The Montessori Method of Education, developed by Maria Montessori, is a child-centered educational approach based on scientific observations of children. Montessori’s method has been used for over 100 years in many parts of the world.
The Montessori method views the child as the one who is naturally eager for knowledge and capable of initiating learning in a supportive, thoughtfully prepared learning environment. It attempts to develop children physically, socially, emotionally and cognitively.
Infant and toddler programs
Montessori classrooms for children under three fall into several categories, with a number of terms being used. A nido, Italian for “nest”, serves a small number of children from around two months to around fourteen months, or when the child is confidently walking. A “Young Child Community” serves a larger number of children from around one year to 2½ or 3 years old. Both environments emphasize materials and activities scaled to the children’s size and abilities, opportunities to develop movement, and activities to develop independence. Development of independence in toileting is typically emphasized as well. Some schools also offer “Parent-Infant” classes, in which parents participate with their very young children
Preschool and kindergarten
Montessori classrooms for children from 2½ or 3 to 6 years old are often called Children’s Houses, after Montessori’s first school, the Casa dei Bambini in Rome in 1906. This level is also called “Primary”. A typical classroom serves 20 to 30 children in mixed-age groups, staffed by a fully trained lead teacher and assistants. Classrooms are usually outfitted with child-sized tables and chairs arranged singly or in small clusters, with classroom materials on child-height shelves throughout the room. Activities are for the most part initially presented by the teacher, after which they may be chosen more or less freely by the children as interest dictates. A teacher’s role within a Montessori classroom is to guide and consult students individually by letting each child create their own learning pathway. Classroom materials usually include activities for engaging in practical skills such as pouring and spooning, washing up, scrubbing tables and sweeping. Also materials for the development of the senses, mathematical materials, language materials, music, art and cultural materials, including more science based activities like ‘sink and float’, Magnetic and Non magnetic and candle and air.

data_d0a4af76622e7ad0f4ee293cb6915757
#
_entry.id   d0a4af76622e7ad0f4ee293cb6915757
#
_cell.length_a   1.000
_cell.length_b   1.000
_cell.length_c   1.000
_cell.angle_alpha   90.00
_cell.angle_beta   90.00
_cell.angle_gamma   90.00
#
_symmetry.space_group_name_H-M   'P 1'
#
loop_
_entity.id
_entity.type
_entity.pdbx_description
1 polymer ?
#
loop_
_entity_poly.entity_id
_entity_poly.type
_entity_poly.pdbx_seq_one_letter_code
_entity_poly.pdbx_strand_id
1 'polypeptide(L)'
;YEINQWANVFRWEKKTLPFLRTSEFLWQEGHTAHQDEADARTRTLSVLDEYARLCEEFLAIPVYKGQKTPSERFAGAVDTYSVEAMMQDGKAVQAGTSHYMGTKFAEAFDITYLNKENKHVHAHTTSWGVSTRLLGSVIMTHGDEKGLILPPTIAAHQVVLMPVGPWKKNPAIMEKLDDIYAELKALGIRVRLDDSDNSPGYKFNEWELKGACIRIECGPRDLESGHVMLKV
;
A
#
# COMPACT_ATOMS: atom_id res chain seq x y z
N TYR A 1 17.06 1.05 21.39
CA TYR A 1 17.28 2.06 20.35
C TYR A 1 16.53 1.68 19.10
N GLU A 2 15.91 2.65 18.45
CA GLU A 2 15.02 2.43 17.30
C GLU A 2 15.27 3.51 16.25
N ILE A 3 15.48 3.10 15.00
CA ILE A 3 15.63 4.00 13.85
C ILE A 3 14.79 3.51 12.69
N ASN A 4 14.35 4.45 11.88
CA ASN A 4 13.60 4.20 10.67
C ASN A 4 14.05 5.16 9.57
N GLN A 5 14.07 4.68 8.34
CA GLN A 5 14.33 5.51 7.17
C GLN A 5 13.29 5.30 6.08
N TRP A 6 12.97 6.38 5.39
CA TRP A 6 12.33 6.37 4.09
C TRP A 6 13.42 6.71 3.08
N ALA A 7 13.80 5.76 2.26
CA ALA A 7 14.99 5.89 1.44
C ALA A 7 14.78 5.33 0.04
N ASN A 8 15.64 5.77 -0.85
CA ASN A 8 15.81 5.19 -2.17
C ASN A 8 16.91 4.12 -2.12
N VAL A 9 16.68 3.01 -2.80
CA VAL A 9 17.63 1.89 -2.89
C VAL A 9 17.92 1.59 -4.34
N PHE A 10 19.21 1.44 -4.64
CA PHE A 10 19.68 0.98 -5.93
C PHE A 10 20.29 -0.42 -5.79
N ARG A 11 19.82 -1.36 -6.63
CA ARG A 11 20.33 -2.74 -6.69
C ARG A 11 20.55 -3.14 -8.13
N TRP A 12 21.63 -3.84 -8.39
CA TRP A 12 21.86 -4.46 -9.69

Activities in Children’s Houses are typically hands on, tactile materials to teach concepts. For example, to teach writing, students use sandpaper letters. These are letters created by cutting letters out of sandpaper and placing them on wooden blocks. The children then trace these letters with their fingers to learn the shape and sound of each letter. Another example is the use of bead chains to teach math concepts, specifically multiplication. Specifically for multiples of 10, there is one bead that represents one unit, a bar of ten beads put together that represents 1×10, then a flat shape created by fitting 10 of the bars together to represent 10×10, and a cube created by fitting 10 of the flats together to represent 10×10×10. These materials help build a concrete understanding of basic concepts upon which much is built in the later years.